Many people think of staying at home with your kids as a “day off” which leads mothers to feel guilty if they’re feel bored or want some time out themselves instead…and this can lead to feelings of isolation and loneliness and even depression. These emotions are completely normal, yet shunned and not talked about enough within society.
Then there’s the alternate role of “the Supermum”. This is the mother who seemingly does it all. She is seen in society’s eyes as the woman to aspire to – juggling work, family, life, home and everything in between. At the same time, she is seen as passing off her responsibility onto someone else by putting the kids into daycare for so long – it’s no wonder mothers can’t win!
When these are viewed as the only two options that exist as a mother, it’s easy to see why stay at home mothers often describe themselves as “just a mum” and devalue the role they play.
Myth #6: Mothers are meant to be selfless, always putting the wellbeing of others before themselves.
Being a martyr never served anyone, yet it becomes a default role for so many mothers. This is part of the patriarchal wounding which is prevalent in society – we have been conditioned for so long to think that as a mum, you must make sacrifices. It’s no wonder so many woman feel guilty for wanting to go to the gym or yoga (or whatever your movement of choice is), without their kids. It’s seen as a non-crucial activity which is so often the first thing to fall by the wayside in favour of tending to their children.
Self-care? Well, that’s waaaaay down on the priority list according to society and again a ‘luxury’ that mothers should forgo.
But what happens when you forgo self-care (and I’m not necessarily talking about self-care as being an hour-long soak in a bubble bath – it is sometimes as simple as going for a walk outside and having some time alone with your thoughts)? Your cup is being drained and emptied… bit by bit, by bit.
You’re pouring love and energy and all of your being from your own cup, into the cup of others to keep theirs full…and yours is now depleted.
And when you’re trying to pour from an empty cup, instead of love and feelings of abundance and joy, your actions are coming from a place of resentment. You feel this and your kids feel this.
Putting yourself last means that you’re neglecting your own needs but it also means that when children grow older, there’s no healthy role model left behind because their mother never learned or practiced care of herself!
Myth #7: A women should be able to do it on their own – asking for help is a sign of weakness.
Just because your mother says she did it all on her own doesn’t mean you have to. This is a deep-rooted belief that women must tough it out on their own as it builds resilience. It’s as though it is a right of passage to become a self-made person.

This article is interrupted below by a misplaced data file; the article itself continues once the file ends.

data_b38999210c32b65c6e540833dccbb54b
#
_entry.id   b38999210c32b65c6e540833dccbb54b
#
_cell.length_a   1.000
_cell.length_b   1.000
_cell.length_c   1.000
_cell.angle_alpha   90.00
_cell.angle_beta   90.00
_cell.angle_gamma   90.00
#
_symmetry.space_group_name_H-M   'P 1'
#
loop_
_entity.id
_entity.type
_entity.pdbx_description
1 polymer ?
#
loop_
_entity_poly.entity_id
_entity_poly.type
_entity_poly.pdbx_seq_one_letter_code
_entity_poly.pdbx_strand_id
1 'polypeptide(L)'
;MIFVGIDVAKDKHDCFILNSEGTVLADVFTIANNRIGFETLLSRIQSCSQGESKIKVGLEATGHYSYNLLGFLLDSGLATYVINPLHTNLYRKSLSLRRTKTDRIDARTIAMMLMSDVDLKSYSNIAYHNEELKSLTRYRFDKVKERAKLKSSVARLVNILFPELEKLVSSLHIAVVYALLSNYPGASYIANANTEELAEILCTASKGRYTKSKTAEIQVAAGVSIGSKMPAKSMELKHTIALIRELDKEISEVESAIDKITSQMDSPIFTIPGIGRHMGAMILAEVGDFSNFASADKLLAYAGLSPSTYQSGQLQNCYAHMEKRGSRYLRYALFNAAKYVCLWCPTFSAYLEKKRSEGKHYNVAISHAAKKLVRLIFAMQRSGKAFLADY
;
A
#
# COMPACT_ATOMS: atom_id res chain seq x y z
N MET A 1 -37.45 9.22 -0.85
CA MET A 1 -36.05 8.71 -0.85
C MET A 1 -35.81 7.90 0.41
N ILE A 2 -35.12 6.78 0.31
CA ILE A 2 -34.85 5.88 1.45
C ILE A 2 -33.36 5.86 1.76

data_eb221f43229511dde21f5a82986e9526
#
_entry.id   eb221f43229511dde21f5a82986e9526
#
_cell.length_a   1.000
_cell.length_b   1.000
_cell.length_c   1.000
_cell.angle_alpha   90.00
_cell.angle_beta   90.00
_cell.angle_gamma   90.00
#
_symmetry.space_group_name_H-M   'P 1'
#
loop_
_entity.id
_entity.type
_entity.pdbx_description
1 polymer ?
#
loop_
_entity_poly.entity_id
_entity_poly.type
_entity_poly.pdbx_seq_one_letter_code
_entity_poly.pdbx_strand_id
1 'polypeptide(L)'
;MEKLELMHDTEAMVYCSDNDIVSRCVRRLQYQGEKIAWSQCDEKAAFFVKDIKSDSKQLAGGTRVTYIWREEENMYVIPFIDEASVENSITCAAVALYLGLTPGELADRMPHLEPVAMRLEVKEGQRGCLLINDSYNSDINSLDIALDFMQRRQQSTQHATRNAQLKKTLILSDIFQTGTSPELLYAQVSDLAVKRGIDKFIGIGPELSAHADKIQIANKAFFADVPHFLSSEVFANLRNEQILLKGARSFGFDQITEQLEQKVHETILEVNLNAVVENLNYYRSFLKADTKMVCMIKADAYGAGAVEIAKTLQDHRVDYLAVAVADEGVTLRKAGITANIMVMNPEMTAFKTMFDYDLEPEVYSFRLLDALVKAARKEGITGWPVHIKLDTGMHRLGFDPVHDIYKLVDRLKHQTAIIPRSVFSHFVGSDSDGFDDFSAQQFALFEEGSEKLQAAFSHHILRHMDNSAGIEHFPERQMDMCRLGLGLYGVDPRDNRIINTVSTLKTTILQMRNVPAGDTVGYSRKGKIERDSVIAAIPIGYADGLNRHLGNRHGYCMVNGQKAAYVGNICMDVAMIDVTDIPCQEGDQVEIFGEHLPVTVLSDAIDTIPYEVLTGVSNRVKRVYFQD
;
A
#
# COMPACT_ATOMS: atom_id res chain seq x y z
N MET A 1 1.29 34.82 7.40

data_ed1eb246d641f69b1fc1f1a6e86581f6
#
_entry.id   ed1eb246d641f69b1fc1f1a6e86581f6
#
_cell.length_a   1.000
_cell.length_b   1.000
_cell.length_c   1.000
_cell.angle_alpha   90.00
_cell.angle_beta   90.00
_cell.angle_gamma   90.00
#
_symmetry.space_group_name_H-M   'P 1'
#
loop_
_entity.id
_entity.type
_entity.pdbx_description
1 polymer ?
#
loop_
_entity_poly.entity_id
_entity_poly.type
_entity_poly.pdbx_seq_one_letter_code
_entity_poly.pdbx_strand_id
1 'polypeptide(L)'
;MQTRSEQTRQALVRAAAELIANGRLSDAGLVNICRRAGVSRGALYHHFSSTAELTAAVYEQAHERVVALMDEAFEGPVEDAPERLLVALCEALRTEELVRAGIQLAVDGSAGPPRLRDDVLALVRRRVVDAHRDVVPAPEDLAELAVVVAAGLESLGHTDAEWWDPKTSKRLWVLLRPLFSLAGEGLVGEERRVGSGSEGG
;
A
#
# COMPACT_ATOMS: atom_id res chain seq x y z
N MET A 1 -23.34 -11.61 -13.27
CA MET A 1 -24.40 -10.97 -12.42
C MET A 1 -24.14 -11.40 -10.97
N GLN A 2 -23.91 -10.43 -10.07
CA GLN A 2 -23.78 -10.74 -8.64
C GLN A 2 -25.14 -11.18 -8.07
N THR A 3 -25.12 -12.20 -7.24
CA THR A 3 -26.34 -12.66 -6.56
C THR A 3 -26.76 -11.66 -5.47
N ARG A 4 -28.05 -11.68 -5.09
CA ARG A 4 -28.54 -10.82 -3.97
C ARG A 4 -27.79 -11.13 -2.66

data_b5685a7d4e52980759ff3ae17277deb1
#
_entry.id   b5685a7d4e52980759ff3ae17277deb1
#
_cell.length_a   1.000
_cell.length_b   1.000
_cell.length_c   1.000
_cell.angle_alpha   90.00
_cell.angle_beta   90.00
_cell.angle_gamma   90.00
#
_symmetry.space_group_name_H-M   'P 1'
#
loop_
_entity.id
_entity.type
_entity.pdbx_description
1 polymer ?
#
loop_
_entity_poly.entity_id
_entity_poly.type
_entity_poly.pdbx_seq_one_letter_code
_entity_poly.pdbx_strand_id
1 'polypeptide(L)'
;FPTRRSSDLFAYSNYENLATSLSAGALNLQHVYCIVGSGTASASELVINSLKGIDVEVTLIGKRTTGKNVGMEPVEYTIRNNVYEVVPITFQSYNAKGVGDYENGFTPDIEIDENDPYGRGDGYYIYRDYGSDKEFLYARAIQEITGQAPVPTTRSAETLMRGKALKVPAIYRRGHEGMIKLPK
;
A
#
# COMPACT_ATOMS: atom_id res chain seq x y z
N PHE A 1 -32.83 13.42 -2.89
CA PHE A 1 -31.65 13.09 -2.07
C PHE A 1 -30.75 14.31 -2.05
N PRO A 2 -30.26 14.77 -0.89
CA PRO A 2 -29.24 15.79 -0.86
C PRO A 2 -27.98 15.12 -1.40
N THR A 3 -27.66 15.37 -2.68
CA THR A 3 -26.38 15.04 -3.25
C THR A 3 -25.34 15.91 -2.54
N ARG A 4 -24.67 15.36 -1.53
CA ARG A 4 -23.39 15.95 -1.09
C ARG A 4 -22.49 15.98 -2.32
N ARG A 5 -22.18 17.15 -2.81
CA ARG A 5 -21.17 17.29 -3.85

Asking for help is not a sign of weakness – sometimes asking for help, whether it be emotional or logistical support, can make the world of difference (no matter how seemingly small). Just because you’re a strong woman who can do it on her own doesn’t mean that you have to.
I know there are so many women out there, just like myself, who have been conditioned since childhood to think they need to compete prove their strength by being in their masucline power. Anything less, than you are weak and a ‘damsel in distress… So the idea of asking for help is really daunting but I assure you – it’s okay!
Whether that means telling your partner or close friend what your next steps may be in finding some form of support/help with regards to childcare or even just having someone watch the kids while you go take yourself away for half an hour each week. Don’t underestimate how much of a difference this could make!!
What can you do to change your mindset and shift these beliefs?
When we take the time to really listen and identify our thoughts which are no longer helpful for us; it starts to break down and remove the misconceptions which have been creating a disconnect.
Having an awareness of our inner dialogue allows you to start making choices about what does work for you now – whether its parenting your baby using attachment style parenting techniques, or choosing to parent your child based on conscious choice rather than obligation. Then you can start to adopt your new belief and use it in place of the old.
So become aware of how you talk yourself through each situation so that instead of reacting automatically out of fear because something brings up past hurts/trauma you can be present with the actual situation.
Once you are aware, you can choose different words which create feelings of safety, abundance, love and joy!